US Establishes ‘Interagency Team’ To Study UFOs

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Diana Glebova White House Correspondent
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The U.S. has established an “interagency team” to further study “unidentified aerial objects,” after detecting and shooting down several in recent weeks, White House National Security Council spokesman John Kirby announced Monday.

“The president, through his national security advisor, has today directed an interagency team to study the broader policy implications for detection, analysis, and disposition of unidentified aerial objects that pose either safety or security risks,” Kirby said at a White House press conference.

Biden also “directed the secretary of state, the secretary of defense, and the director of national intelligence to engage with their relevant counterparts to share information and to try to gain their perspectives” and “instructed the Intelligence Community to take a broad look at the phenomenon of unidentified aerial objects,” Kirby added. (RELATED: ‘Sank To The Bottom Of The Atlantic’: Kirby Says He Doesn’t Know When All Chinese Spy Balloon Debris Will Be Recovered)

WASHINGTON, DC – FEBRUARY 13: (L-R) White House Press Secretary Karine Jean-Pierre and Coordinator for Strategic Communications at the National Security Council John Kirby take questions during the daily press briefing at the White House February 13, 2023 in Washington, DC. Kirby discussed the recent flying objects shot down by U.S. military jets over North America in the past 3 days. (Photo by Drew Angerer/Getty Images)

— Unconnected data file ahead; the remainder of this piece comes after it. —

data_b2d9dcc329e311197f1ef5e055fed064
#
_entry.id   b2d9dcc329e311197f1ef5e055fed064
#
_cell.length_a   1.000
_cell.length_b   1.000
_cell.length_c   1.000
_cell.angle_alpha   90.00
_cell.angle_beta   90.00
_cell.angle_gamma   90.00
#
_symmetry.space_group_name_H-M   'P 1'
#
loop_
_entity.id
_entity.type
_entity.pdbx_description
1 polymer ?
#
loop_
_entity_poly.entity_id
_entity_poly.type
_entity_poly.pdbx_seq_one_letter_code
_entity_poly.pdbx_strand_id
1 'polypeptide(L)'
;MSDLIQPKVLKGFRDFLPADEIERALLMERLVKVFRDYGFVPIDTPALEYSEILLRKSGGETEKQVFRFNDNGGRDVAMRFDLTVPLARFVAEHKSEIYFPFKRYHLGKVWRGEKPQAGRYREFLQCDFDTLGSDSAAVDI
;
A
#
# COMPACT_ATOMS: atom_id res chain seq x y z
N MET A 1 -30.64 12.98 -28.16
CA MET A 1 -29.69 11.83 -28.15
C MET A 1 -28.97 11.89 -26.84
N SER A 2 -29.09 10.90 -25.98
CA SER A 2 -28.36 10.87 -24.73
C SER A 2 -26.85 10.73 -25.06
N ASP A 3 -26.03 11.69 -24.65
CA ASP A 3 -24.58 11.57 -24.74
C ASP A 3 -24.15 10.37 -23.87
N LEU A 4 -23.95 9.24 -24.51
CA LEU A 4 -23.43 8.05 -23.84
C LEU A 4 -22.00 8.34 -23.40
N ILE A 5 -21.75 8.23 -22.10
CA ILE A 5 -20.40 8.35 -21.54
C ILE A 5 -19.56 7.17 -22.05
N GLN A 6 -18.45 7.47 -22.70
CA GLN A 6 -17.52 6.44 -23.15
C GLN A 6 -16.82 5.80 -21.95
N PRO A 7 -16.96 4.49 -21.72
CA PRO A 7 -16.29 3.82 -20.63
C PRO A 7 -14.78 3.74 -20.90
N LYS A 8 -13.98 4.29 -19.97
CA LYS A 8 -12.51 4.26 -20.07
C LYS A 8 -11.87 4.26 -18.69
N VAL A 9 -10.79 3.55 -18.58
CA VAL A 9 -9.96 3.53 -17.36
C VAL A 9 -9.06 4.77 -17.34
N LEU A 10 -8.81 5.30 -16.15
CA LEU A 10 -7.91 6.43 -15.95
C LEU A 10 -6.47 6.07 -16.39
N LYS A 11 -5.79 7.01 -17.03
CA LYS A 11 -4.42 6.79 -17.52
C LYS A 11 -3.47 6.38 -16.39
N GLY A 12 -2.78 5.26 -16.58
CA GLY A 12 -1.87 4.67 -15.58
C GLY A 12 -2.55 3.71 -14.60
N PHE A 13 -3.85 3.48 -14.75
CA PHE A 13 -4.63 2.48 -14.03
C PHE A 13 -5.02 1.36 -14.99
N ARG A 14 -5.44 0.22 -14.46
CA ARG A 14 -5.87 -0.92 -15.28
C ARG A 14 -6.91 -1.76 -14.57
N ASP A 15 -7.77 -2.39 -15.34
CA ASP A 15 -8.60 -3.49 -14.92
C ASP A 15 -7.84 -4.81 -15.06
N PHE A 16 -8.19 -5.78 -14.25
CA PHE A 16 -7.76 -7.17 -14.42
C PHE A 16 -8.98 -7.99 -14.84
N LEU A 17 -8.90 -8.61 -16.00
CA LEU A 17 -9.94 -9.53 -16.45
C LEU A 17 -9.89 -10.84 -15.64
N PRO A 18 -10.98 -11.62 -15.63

On Feb. 4, the Air Force downed a Chinese spy balloon off the coast of South Carolina after it had spent the previous week floating across the continental United States. Biden’s military advisers suggested that firing on the balloon when it was over the water would be the safest way to destroy it, and divers have not yet recovered all the balloon materials that sank to the “bottom of the Atlantic,” Kirby said.

“They were able to take things off the surface … some of the balloon fabric,” he added. “They have been able to recover some, not all, of the payload that sank to the bottom of the Atlantic. It’s in about 45 feet of water. Weather conditions are pretty tough off the coast right now.”

Military aircraft shot three more objects out of the sky after the Chinese balloon — one over Alaska, one over Canada and one over Lake Huron. The U.S. has not located the debris from any of these objects and does not know where they came from, and what they were, Kirby said.